Acarbose (Glucobay) is a medicine used for type 2 diabetes.
Most medicines have two names: the active ingredient and the brand name. The active ingredient (acarbose) is the chemical in the medicine that makes it work. The brand name (Glucobay) is the name given to the medicine by its manufacturer.
What does acarbose do?
Acarbose works by preventing the carbohydrate you eat from being broken down into glucose, so delaying glucose absorption in the intestine and preventing glucose from entering the blood too quickly.
What are the benefits of taking acarbose?
Acarbose has been tested in clinical trials, and has been shown to lower glucose levels in the blood. It has been available for many years, but because it is only used by a small number of people with type 2 diabetes for whom other diabetes medicines are unsuitable, there is not enough information to know if it reduces the long-term complications of diabetes (such as heart disease or stroke).
Who can take acarbose?
Acarbose is not suitable for people with:
- severe kidney disease
- bowel problems (e.g. ulcerative colitis or Crohn’s disease) or gut (intestinal) obstruction.
What are the side effects of acarbose?
Common side effects with acarbose (Glucobay) include:
- flatulence (wind), stomach pain and bloating, and diarrhoea
- inability to digest carbohydrates other than glucose when blood sugar is low (hypoglycaemia).
Rarely, acarbose can also cause liver problems, skin reactions, and swelling due to fluid build-up (oedema), blockage of the small and/or large intestine (ileus), and anaemia (a reduced number of red blood cells).
It is important to tell your health professional about all the medicines you are taking — including prescription, over-the-counter and complementary medicines (herbal, ‘natural’, vitamins and minerals) — as they may interact with diabetes medicines and affect your blood glucose levels. This may mean that your doctor will need to adjust your dose of acarbose, or make changes to your other medicines.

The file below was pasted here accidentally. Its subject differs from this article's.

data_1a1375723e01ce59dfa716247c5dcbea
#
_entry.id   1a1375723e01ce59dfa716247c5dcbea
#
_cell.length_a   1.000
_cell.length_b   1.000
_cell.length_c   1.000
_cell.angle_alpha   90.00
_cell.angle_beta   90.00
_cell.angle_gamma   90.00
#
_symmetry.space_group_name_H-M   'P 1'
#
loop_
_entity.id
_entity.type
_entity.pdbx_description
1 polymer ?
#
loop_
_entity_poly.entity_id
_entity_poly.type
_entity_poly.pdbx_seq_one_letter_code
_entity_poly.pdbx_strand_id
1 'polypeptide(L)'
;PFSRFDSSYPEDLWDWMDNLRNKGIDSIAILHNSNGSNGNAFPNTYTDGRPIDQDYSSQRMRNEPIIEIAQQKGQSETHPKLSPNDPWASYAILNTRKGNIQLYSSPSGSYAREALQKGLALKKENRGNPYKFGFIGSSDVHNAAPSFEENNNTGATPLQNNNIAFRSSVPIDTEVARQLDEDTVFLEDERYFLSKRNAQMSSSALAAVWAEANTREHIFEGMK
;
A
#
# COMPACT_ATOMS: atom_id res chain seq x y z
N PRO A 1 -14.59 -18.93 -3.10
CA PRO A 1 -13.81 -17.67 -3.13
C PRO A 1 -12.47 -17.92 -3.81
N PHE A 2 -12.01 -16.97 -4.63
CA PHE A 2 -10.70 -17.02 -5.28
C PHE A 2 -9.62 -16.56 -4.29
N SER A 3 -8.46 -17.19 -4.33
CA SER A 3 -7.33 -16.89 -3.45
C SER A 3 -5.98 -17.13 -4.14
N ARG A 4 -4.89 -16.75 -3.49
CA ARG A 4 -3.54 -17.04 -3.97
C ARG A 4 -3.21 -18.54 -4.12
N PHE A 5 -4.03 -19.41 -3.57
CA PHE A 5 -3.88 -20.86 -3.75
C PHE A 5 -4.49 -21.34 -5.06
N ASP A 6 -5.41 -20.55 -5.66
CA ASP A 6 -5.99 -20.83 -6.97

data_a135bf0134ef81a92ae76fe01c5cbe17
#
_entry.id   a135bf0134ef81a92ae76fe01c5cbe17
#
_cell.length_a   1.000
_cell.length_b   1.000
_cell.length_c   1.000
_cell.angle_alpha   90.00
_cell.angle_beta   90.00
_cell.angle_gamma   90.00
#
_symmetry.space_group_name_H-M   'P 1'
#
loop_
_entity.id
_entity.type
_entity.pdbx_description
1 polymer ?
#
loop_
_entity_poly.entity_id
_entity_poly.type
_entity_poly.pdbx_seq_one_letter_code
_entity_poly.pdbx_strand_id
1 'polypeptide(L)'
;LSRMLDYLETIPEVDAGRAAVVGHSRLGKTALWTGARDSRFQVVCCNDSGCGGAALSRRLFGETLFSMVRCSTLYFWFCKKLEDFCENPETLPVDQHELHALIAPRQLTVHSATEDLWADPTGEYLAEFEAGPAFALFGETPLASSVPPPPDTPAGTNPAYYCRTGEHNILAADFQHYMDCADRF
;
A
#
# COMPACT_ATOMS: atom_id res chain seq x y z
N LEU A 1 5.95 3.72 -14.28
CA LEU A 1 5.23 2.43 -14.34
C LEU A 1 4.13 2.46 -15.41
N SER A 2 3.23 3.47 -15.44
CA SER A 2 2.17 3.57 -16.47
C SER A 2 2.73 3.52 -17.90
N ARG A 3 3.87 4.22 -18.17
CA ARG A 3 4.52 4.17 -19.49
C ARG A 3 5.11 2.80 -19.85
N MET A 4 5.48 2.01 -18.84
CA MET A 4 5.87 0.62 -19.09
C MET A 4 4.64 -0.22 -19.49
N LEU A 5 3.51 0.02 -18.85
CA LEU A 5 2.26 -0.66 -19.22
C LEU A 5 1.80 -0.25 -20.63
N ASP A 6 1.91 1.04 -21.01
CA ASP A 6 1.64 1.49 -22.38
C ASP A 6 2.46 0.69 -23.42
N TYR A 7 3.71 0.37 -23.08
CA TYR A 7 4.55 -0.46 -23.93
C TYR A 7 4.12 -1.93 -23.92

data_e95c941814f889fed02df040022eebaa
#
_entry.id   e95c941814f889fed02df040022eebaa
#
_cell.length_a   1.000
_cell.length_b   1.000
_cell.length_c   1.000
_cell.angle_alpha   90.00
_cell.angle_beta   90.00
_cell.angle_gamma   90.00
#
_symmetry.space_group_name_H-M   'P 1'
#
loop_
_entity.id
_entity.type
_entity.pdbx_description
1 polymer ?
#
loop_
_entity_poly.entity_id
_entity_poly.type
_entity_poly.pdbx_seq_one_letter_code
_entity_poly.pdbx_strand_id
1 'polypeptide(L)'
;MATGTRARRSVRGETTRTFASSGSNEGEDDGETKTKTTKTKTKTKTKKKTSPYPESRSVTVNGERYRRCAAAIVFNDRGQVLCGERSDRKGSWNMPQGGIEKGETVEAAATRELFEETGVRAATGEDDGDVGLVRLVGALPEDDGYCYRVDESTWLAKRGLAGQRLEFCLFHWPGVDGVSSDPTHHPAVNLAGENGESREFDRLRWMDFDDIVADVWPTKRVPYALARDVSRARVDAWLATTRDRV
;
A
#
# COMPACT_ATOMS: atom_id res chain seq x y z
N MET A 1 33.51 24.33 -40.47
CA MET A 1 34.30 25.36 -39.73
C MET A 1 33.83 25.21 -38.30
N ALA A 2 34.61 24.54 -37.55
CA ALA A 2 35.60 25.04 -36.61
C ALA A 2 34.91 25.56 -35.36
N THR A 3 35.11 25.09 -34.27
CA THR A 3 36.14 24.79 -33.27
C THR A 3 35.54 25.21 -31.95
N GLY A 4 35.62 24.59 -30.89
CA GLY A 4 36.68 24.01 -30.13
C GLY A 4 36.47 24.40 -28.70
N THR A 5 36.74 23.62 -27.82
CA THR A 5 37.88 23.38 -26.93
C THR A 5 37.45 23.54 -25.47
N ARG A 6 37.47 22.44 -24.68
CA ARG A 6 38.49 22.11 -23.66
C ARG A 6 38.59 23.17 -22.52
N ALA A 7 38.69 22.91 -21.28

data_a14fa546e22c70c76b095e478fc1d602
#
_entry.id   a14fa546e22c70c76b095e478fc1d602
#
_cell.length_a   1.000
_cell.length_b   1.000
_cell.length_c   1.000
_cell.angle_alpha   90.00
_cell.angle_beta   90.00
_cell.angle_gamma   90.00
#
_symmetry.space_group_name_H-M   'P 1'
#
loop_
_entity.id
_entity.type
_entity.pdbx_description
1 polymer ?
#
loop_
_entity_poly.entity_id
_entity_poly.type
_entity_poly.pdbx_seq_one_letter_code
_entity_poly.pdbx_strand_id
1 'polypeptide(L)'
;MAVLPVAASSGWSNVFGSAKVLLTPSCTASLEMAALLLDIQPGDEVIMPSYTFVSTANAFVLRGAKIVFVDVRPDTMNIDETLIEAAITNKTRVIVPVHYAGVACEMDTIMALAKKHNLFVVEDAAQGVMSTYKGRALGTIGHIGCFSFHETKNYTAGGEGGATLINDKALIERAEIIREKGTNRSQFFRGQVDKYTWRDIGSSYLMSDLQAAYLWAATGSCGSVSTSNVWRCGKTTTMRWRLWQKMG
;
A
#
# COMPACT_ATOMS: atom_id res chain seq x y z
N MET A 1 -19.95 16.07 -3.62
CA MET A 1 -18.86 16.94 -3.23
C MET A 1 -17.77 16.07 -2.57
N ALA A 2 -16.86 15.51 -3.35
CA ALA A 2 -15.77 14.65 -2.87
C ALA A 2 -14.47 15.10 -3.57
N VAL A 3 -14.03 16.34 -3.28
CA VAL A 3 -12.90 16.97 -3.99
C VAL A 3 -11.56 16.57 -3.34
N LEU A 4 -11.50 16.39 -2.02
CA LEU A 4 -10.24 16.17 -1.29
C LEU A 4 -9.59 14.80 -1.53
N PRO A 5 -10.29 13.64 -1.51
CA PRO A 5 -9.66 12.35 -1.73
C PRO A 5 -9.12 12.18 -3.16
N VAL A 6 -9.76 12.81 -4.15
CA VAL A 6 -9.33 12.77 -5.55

Apart from these, other medicines that may interact with acarbose include:*
- neomycin — an antibiotic used to treat bacterial infections — may increase the stomach side effects of acarbose
- warfarin — used to treat blood clots — acarbose may affect the way warfarin works
- digoxin — used to treat heart failure — acarbose may prevent digoxin being absorbed
- cholestyramine — used to treat high cholesterol — may increase the glucose lowering effects of acarbose.
*As there are often many different brands of one medicine, we have only listed the active ingredients of the medicines here. To find out more, read our information about active ingredients and brand names.
Phone for medicines information
Call NPS Medicines Line on 1300 MEDICINE (1300 633 424) to get information about your prescription, over-the-counter and complementary medicines (herbal, ‘natural’, vitamins and mineral supplements) from a pharmacist. Your call will be answered by healthdirect Australia.
- Craig ME, Twigg SM, Donaghue KC, et al for the Australian Type 1 Diabetes Guidelines Expert Advisory Group. National evidence-based clinical care guidelines for type 1 diabetes in children, adolescents and adults. Canberra: Australian Government Department of Health and Ageing, 2011. www.diabetessociety.com.au/downloads/Type1guidelines14Nov2011.pdf (accessed 15 November 2011).
- Rossi S, ed. eAMH [online]. Adelaide: Australian Medicines Handbook, July 2012.
- Sweetman S, ed. Martindale: The complete drug reference [online]. London: Pharmaceutical Press. www.medicinescomplete.com/mc/martindale/current/ (accessed 18 October 2011).
- Baxter K, ed. Stockley's drug interactions: A source book of interactions, their mechanisms, clinical importance and management. 9th edn. London: Pharmaceutical Press, May 2010. www.medicinescomplete.com/mc/stockley/current/ (accessed 18 October 2011).
- The relevant consumer medicine information and product information have been consulted for every medicine discussed.